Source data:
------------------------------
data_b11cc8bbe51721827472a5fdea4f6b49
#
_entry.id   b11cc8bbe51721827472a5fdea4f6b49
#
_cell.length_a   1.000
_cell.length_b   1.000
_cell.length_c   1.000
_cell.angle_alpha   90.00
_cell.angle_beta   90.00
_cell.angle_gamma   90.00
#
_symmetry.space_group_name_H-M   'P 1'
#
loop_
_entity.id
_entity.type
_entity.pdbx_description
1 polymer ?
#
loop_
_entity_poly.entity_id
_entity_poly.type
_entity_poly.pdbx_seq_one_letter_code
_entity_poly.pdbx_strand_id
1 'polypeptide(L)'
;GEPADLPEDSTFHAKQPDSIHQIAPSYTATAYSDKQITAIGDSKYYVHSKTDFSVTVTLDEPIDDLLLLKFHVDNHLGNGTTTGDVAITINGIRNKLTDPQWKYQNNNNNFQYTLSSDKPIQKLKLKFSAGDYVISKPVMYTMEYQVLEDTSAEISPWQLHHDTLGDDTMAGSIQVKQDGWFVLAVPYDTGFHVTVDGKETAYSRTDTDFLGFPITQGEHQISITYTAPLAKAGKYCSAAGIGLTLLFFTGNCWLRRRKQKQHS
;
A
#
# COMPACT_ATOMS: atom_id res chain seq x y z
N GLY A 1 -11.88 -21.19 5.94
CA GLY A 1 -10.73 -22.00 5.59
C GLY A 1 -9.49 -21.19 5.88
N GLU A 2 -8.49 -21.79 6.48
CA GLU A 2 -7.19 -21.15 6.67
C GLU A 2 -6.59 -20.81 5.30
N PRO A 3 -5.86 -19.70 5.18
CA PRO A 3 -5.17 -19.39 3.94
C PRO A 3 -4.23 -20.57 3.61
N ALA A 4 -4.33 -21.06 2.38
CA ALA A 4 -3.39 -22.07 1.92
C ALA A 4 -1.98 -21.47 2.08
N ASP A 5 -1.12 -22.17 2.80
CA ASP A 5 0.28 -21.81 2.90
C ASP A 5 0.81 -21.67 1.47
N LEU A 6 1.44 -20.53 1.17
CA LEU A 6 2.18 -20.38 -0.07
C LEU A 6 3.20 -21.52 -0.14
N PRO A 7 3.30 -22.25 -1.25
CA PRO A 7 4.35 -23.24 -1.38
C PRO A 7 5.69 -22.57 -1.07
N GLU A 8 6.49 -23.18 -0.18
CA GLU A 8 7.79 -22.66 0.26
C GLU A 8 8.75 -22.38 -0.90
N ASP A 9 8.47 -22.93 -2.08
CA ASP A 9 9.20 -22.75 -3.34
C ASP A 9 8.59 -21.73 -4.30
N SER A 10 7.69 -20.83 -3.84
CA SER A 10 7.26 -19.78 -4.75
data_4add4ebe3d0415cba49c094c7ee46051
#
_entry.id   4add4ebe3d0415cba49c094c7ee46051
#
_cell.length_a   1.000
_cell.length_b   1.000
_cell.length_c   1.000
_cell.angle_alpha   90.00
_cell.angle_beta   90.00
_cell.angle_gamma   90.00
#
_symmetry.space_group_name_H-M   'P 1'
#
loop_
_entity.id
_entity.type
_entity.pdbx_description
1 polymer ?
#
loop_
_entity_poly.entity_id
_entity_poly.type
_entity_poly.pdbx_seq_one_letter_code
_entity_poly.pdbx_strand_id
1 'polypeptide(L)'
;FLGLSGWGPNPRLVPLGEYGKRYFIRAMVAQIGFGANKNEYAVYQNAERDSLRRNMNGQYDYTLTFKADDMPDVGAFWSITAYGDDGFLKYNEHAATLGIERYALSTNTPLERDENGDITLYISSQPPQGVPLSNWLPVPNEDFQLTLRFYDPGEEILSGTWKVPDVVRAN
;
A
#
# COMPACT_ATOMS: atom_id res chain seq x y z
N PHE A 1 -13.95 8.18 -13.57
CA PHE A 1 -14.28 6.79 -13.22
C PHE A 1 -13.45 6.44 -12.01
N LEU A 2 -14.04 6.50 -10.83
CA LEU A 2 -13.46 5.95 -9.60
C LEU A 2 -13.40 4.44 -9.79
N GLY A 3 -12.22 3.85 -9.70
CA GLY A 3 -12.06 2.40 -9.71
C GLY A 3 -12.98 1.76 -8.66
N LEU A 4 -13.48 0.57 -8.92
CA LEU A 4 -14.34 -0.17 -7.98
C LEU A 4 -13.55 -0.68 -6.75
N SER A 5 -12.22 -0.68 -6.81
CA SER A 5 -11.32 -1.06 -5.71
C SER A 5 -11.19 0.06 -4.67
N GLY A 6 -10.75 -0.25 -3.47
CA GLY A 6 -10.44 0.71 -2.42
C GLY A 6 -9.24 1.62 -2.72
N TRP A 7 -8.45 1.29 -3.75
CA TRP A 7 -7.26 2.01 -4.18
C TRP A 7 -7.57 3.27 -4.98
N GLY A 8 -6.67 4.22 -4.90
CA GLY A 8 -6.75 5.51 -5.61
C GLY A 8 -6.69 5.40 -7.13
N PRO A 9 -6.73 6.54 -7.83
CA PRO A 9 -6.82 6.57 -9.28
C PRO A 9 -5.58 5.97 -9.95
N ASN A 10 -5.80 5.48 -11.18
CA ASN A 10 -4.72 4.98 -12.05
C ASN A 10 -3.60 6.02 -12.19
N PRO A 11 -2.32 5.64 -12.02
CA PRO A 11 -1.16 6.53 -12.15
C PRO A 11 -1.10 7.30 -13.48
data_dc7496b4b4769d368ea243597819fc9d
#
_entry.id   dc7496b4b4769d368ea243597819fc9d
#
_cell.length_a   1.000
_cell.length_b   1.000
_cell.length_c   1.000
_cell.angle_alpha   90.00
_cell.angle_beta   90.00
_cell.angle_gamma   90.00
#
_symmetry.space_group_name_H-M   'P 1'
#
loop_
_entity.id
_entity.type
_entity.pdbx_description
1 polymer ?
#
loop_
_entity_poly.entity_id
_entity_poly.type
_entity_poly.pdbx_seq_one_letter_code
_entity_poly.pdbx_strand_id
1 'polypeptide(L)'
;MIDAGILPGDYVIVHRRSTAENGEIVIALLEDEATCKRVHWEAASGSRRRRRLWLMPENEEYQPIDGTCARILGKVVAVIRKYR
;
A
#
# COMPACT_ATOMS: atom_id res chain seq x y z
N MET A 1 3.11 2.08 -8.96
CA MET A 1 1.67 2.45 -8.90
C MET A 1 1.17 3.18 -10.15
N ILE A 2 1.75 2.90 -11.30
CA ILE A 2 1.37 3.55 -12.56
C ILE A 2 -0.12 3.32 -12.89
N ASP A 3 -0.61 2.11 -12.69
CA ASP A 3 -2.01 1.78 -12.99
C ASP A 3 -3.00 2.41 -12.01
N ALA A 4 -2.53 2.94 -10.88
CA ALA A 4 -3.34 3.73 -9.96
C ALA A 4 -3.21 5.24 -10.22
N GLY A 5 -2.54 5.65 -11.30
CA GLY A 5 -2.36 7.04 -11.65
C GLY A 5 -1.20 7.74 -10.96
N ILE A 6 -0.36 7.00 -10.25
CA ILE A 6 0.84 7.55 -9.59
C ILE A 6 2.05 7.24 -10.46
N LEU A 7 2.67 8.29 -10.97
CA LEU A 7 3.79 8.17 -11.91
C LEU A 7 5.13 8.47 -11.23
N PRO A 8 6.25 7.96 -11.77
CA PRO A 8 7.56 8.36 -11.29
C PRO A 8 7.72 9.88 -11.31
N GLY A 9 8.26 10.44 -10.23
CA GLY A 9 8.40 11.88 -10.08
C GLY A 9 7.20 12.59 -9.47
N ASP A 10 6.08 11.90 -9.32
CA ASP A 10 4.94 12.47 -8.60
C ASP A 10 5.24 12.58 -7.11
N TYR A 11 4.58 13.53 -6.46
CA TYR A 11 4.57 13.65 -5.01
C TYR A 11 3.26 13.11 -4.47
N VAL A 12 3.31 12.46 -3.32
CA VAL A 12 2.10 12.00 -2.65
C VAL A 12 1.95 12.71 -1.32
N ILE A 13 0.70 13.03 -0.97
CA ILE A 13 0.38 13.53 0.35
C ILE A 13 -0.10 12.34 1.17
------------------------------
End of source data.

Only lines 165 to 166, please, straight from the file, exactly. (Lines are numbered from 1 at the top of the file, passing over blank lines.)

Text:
N GLY A 5 -2.54 5.65 -11.30
CA GLY A 5 -2.36 7.04 -11.65